The Crusader Online

April 11, 2014
Vol. 55 No. 21

Top Stories
News
Living & Arts
Forum
Sports

Current Issue

Archives
Search the Archives

SU Home Page

Professor debuts new poetry

Susquehanna Associate Professor of Creative Writing Karla Kelsey read from her new book of poetry titled "A Conjoined Book" on Thursday, April 10 at 7 p.m. "A Conjoined Book" is her third book, but the first to be written entirely in Pennsylvania.
"It's very much of this landscape and of this place," Kelsey said.
"A Conjoined Book" was written over a span of six to seven years, Kelsey said, beginning a few years after she came to Susquehanna.
Kelsey explained her choice of title. She said: "What that means is that it's two books hinged together." There are two sections titled "Aftermath" and "Become Tree, Become Bird."
Kelsey read first from "Aftermath," which she described as "very landscape based" and "quite fragmented, very musical."
She also said that an unnamed natural catastrophe is underlined in the section, and that the students attending the reading might notice both familiar landscapes and ocean imagery in her poems.
The second section, "Become Tree, Become Bird," was different from the first section due to an added narrative and the use of a fairy tale for a catastrophe, Kelsey said. She said that she took the first section and wove the fairy tale "The Juniper Tree" into it.
Kelsey ran through the plot of "The Juniper Tree" for the audience, calling it one of the most dramatic folktales she has read. According to Kelsey, the tale is split into three parts. Part one is about a man and a woman who want children. The woman does get pregnant, but has a foreboding feeling and asks the husband to bury her under the juniper tree if she dies. The woman eventually gives birth to a boy. "And, of course," Kelsey said, "she dies."
Part two opens up with the father remarrying a woman with a daughter of her own named Marlene. The stepmother is jealous of the boy and tricks him into being beheaded, and then tricks Marlene into thinking she killed her stepbrother. The stepmother plans to hide her daughter's supposed crime by cooking the boy into a stew, "Which in good fairytale fashion she does," Kelsey said.
In the final part, said Kelsey, the stepmother serves an unsuspecting father the stew, telling him that the boy has gone to visit an uncle. Marlene cannot stop crying and gathers the boy's bones and buries them under the juniper tree. Her stepbrother appears in the form of a bird from the tree and flies off singing about his story. He eventually collects a gold chain to give to his father, a pair of red shoes to give to his stepsister, and a millstone that he drops on the stepmother, killing her.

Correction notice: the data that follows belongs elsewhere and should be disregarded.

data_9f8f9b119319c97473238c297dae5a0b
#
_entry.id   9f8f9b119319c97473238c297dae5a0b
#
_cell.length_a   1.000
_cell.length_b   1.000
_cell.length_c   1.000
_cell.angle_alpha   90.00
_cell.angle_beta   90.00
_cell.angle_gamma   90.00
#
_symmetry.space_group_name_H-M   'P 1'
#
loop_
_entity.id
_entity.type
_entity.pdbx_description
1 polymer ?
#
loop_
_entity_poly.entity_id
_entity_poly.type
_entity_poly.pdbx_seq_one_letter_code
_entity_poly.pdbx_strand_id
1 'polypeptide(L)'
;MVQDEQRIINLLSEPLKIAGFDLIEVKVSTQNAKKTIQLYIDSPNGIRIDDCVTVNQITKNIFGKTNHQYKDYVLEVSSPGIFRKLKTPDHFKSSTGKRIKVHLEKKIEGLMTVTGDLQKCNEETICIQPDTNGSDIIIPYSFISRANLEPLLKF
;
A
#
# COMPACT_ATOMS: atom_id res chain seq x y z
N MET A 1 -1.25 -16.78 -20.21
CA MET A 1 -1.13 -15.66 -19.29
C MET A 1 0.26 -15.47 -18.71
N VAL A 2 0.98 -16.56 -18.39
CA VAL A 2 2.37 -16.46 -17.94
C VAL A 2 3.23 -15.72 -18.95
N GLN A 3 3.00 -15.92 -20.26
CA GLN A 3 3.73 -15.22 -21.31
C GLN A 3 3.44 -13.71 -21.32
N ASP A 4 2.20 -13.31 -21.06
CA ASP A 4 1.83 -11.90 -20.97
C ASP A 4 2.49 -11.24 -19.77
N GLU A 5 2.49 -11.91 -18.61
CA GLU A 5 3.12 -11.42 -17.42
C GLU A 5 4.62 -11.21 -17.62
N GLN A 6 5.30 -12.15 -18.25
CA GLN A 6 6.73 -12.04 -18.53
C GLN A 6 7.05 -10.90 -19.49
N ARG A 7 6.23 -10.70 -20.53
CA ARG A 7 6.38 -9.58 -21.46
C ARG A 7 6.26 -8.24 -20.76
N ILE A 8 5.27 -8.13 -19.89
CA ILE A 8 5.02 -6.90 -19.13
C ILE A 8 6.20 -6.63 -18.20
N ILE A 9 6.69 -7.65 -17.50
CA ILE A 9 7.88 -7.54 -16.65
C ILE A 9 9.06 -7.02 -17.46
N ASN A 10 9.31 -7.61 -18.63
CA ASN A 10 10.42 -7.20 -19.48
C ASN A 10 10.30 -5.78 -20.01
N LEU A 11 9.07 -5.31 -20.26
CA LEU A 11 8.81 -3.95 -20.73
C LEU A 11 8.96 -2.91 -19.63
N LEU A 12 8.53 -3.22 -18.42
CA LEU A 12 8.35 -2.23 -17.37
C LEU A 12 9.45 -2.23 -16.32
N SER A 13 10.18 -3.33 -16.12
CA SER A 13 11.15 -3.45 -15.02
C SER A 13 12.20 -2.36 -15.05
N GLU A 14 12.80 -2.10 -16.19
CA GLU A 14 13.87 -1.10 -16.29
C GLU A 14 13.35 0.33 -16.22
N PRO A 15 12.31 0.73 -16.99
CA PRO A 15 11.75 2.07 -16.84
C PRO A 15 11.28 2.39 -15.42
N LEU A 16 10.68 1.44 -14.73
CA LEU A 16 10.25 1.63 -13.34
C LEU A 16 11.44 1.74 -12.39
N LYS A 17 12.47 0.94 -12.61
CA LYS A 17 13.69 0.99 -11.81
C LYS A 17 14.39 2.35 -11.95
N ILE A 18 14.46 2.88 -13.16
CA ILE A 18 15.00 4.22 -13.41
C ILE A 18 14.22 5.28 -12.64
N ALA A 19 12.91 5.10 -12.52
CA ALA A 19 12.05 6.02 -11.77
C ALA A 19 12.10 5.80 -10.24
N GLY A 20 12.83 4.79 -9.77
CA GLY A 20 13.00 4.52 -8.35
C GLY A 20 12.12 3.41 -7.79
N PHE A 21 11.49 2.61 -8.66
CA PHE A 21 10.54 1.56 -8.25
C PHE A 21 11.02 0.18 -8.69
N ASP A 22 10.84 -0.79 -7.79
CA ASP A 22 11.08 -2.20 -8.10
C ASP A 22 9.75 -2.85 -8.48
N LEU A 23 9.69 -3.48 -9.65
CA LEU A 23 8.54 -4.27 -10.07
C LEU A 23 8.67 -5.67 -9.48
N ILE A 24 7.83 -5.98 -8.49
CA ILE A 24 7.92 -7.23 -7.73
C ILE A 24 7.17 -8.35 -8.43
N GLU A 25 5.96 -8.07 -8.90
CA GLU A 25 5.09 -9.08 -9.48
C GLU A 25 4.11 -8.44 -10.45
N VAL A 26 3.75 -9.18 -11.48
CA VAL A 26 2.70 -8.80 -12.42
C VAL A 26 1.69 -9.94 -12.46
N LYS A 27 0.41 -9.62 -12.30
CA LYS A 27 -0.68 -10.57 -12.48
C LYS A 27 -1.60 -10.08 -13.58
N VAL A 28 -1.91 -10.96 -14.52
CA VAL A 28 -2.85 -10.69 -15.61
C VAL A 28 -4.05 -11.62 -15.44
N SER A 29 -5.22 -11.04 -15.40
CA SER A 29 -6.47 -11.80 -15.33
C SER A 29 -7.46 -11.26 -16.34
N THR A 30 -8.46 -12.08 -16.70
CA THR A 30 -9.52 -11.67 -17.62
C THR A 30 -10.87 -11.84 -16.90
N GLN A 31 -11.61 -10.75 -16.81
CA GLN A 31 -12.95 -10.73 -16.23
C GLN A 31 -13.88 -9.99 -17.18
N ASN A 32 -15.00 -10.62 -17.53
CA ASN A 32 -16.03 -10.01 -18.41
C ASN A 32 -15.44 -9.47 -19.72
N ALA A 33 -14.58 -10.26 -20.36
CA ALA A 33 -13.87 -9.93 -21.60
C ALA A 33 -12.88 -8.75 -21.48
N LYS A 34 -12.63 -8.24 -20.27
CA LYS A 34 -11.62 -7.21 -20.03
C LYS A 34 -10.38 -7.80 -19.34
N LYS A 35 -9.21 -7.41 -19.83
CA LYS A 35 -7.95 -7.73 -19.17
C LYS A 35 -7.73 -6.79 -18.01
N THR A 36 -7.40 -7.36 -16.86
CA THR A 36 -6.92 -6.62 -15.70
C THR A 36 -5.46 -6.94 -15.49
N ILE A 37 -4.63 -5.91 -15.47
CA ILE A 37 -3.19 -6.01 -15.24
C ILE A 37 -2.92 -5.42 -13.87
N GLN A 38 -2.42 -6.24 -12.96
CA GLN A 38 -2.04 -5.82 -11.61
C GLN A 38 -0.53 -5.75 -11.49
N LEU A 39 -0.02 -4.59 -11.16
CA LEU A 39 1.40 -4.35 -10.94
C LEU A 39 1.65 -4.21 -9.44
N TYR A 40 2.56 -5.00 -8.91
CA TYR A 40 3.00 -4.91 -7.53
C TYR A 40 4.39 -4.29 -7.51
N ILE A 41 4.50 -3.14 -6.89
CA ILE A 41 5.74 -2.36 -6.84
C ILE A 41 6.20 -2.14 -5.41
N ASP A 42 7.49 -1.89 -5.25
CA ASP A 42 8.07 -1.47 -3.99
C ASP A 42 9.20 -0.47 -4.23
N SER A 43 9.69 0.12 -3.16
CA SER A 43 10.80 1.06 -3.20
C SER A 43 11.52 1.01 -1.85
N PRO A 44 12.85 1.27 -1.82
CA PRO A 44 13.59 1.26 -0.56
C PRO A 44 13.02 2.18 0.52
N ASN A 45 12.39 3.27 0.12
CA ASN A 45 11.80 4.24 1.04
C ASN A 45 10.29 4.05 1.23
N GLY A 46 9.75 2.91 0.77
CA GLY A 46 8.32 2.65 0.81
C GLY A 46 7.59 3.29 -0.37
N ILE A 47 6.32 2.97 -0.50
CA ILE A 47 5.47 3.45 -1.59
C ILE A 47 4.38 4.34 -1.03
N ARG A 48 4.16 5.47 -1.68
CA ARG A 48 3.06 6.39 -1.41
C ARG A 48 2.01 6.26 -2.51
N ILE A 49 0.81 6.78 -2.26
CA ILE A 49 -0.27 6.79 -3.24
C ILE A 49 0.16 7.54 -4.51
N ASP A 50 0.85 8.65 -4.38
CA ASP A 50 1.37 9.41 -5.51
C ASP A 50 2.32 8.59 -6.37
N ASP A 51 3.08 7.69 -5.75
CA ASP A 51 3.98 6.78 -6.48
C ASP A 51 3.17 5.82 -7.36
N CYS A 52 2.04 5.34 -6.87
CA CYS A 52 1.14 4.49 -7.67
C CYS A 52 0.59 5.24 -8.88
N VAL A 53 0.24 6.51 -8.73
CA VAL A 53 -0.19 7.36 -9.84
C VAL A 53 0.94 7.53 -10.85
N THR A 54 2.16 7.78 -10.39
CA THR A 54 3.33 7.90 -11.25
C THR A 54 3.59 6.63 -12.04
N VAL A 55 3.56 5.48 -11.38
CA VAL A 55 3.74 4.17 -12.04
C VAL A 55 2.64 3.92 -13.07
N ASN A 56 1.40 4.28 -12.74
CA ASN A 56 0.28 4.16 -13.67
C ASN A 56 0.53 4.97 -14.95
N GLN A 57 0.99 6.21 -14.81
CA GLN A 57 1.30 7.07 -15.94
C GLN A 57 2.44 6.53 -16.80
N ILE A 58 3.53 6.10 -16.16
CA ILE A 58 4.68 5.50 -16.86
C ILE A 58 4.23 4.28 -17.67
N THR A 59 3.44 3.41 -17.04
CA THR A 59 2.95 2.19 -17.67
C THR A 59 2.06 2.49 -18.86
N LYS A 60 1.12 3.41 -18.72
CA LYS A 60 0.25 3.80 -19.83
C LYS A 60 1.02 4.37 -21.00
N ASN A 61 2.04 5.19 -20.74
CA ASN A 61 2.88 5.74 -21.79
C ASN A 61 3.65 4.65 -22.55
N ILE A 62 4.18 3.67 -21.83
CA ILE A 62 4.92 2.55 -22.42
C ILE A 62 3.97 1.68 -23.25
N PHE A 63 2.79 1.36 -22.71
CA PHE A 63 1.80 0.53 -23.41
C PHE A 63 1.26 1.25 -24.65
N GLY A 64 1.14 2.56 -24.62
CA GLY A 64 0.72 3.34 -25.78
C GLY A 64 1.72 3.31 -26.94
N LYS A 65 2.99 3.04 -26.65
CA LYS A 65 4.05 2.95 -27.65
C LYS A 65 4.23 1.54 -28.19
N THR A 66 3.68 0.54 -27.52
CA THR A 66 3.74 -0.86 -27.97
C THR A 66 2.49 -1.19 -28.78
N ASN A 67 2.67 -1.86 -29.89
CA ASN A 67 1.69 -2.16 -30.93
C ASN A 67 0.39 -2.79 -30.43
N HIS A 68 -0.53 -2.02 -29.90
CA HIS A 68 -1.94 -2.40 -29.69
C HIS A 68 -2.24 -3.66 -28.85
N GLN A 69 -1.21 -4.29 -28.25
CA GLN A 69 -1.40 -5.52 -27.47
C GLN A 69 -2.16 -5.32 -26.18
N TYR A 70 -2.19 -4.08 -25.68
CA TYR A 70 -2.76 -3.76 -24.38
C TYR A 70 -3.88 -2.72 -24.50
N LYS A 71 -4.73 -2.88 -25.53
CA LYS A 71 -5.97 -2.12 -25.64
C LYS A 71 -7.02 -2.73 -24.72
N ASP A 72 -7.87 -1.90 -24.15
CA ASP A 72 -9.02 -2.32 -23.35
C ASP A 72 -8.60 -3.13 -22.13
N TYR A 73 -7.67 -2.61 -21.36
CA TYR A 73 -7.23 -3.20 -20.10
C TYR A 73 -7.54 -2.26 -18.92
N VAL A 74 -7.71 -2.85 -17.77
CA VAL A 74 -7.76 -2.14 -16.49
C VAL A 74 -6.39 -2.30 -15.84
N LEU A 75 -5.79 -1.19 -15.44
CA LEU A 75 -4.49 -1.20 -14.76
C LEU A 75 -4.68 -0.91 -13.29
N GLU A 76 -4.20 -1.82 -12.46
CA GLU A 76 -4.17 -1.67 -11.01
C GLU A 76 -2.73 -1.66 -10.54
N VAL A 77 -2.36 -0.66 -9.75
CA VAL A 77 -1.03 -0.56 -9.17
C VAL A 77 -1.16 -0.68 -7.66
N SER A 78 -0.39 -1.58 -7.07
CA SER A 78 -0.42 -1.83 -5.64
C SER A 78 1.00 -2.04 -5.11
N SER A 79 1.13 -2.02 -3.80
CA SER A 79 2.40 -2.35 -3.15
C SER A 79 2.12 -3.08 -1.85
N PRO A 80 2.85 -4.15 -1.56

In some versions of the fairytale, Kelsey said, the bird vanishes and the tree bursts into flames and then life goes on. In other versions, the boy reappears alive to rejoin his father and stepsister. "They live more or less happily ever after, with a lot of therapy, I'm sure," Kelsey said.
After she concluded her reading from "Become Tree, Become Bird," Kelsey said that she had never really contemplated using another fairy tale besides "The Juniper Tree" for her book.
"I really love the complication of blaming the daughter," she said, "because that's so awful beyond slicing your stepson up and eating him."
According to Writers' Institute Director and Professor of English Gary Fincke, Kelsey's reading was a happy occasion because it marked the third faculty book release of the semester.
"Three books in three months," Fincke said. "It's been a nice run for all of us."
Reactions to Kelsey's reading were positive.
Sophomore Megan Camarillo said: "It was lovely. I love hearing the language of the poems out loud."
Camarillo also said that she liked hearing Kelsey tell the fairytale to the audience. She said that she had never heard that particular story before.
"That's the only way I wanted to hear it -- out of her mouth," Camarillo said.
Sophomore K.C. Schweizer said: "I'm not really a huge fan of poetry, but I thought she did a good job. I thought it was really creative and interesting."

LIVING & ARTS HEADLINES

Writer gets jazzed up

Film prompts 'diversity' talk

Composers see works performed

Timeless tragic romance given a new twist

Professor debuts new poetry

WEEKLY FEATURES

Top Stories | News | Living & Arts | Forum | Sports